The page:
For those who are new to this blog, I am travelling on an extended trip through several countries with the main focus on Southeast Asia. When I was planning the trip my biggest fear was Bangkok. I actually tried to avoid going there but it ended up on my itinerary for a number of reasons which will not add value to this story.
I saw Bangkok as a big, busy, chaotic environment, where the language was unmanageable and crime was frequent. I am actually not even sure where that impression came from. Movies? Isolated news stories? I am not really sure. Managing my way through the airport and getting to my hotel felt intimidating when I thought of it in advance. Never mind the idea of sightseeing in a city of 6.4 million people.
Bangkok was also to be the most solo part of my trip…there is comfort in being with someone when you are in an unknown situation. But in Bangkok, I was alone for 4 days and more than a little apprehensive about it. I was so excited about the trip, but Bangkok stood out in my mind as a place that I ‘just needed to get through’.
And I did…Bangkok is behind me and I not only survived but I thrived in that city. I emerged with a new confidence in my own abilities to make my way in a place that was so foreign and mysterious. And despite that it was a huge city, I loved it there. It had an intense urban vibe and it was simple and intuitive to move around there.
The reality, like so many other events, is that thinking about it was worse than the actual experience of it. Way worse. But isn’t that always the way?
There is an exhilaration in accomplishing something that you thought would be beyond your ability. New experiences, once conquered, expand your limits and open your mind. When you are bold and step beyond your ‘normal’ it makes you bolder and you cannot wait to try something else that challenges you.
I think that there are three steps to making a new experience a great one.
The first is to just decide you will do it. I booked the airline ticket and a hotel room. Done. Now there is no backing away.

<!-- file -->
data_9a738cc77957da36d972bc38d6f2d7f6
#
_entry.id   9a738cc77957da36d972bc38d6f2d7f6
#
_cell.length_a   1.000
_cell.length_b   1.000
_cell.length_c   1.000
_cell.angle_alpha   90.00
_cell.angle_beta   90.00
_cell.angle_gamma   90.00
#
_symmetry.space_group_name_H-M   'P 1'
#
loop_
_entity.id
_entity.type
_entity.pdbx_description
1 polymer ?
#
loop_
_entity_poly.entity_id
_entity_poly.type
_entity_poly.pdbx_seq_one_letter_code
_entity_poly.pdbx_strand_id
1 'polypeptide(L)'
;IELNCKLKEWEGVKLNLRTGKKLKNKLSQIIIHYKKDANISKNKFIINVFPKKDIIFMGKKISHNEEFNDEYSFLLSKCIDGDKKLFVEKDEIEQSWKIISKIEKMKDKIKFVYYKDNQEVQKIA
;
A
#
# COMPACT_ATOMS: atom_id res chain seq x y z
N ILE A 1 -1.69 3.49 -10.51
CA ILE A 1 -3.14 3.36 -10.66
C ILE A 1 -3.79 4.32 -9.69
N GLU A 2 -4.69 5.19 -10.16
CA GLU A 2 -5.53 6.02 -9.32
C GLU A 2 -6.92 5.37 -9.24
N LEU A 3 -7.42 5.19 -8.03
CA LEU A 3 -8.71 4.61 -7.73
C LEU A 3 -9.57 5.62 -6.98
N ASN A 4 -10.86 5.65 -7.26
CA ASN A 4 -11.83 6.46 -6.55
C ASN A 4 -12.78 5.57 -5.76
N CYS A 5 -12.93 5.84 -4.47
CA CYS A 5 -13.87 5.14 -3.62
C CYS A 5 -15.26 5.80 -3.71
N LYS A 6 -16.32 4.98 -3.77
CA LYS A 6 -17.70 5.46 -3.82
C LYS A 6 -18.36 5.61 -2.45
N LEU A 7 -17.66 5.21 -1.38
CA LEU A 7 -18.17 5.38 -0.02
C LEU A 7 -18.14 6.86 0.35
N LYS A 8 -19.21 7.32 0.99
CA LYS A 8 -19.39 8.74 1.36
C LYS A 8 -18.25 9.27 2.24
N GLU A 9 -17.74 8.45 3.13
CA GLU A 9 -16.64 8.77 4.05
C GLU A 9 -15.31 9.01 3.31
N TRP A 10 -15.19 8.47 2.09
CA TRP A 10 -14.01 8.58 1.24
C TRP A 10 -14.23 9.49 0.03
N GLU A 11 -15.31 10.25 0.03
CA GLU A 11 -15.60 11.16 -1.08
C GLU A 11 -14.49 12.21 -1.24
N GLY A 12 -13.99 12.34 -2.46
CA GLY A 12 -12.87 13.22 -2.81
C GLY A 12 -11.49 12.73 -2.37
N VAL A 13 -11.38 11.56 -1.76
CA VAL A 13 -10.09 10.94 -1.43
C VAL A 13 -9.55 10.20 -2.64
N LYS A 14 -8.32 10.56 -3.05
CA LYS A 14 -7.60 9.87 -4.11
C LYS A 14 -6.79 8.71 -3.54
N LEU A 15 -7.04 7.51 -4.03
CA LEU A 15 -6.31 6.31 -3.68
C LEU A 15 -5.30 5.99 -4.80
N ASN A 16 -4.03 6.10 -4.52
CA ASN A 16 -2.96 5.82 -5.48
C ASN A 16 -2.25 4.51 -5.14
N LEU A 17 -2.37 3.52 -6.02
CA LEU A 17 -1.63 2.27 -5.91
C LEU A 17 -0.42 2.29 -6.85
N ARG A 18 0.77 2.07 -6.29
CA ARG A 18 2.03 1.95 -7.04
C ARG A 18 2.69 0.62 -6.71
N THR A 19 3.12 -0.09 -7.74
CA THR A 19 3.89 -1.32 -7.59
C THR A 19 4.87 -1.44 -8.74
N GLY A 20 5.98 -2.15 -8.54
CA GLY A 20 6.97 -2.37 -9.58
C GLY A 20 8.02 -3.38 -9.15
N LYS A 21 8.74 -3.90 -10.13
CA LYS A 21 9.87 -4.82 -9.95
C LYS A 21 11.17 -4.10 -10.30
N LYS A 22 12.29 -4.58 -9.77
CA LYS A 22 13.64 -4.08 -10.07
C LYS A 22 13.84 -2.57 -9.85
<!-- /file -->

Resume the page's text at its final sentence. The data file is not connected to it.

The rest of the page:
The second is to prepare for it in whatever way that you can. For example for my arrival in Bangkok, before I went I created a step by step from the moment the plane touched down. I went on Google Images to see what the airport looked like. Pretty normal. Lots of English….I was feeling a little more open after I saw how normal it was.
I went on Google again and put in ” how to get from airport to downtown in Bangkok”. I then not only had a price to expect, but a step by step process of how to get a legitimate cab in the Bangkok airport. Oddly, when I arrived,they had a taxi stand just like we do! And it said TAXI QUEUE. Simple enough. I had my money ready when my turn came and an English-speaking person asked me where I was going. She gave me a chit to give to the driver with the price written on both sides of the chit…one for him and one for me….just so we did not misunderstand each other.
And off I went to my hotel.
Another way I had prepared was to print out a map of the underground system. I asked the front desk to mark the hotel stop on the map and also the first two places where I was going and off I went. The Bangkok underground was clean and new, brightly lit and efficient. Everywhere I went, there were staff, every hour of the day. I would point to where I was going on my map and they would point me which track to stand on. I quickly worked out the details of the ticket dispenser (only a long line had formed behind me while I did so. No pressure ).
I toured the city using the underground for three glorious days. Crowded but cool trains, hit and miss transfers but pretty smooth all the same. I did a walking Foodie Tour (booked online)with a group of women from South Africa and Singapore. The guide spoke English. We ate at eight amazing local restaurants on tour. I toured the Reclining Buddha, took at cyclo to Khao San Road and went to the Floating Market on a boat with a woman from Brazil. I took the commuter boat up and down the river to connect to the subway to go home and I actually made it home to my hotel every evening!
So preparation was a critical second step that dispelled my fear.
And the third step is simple. Go out of your hotel room and do it. Don’t think about it anymore….just dive in. I walked to the subway, went down the stairs and started asking silent questions as I went along.
Bangkok doesn’t scare me at all anymore. It is a big fantastic, lively, safe city. Everything once so foreign, is now familiar and easy. The cacophony of unfamiliar noise, the smells of Bangkok (both good and bad), the sheer number of people in every place you go…it is all so strange and exciting. And that is why I came here.
The world is a good place and the things that scare us, shrink in size as we move through them. Isn’t that true of anything in our lives?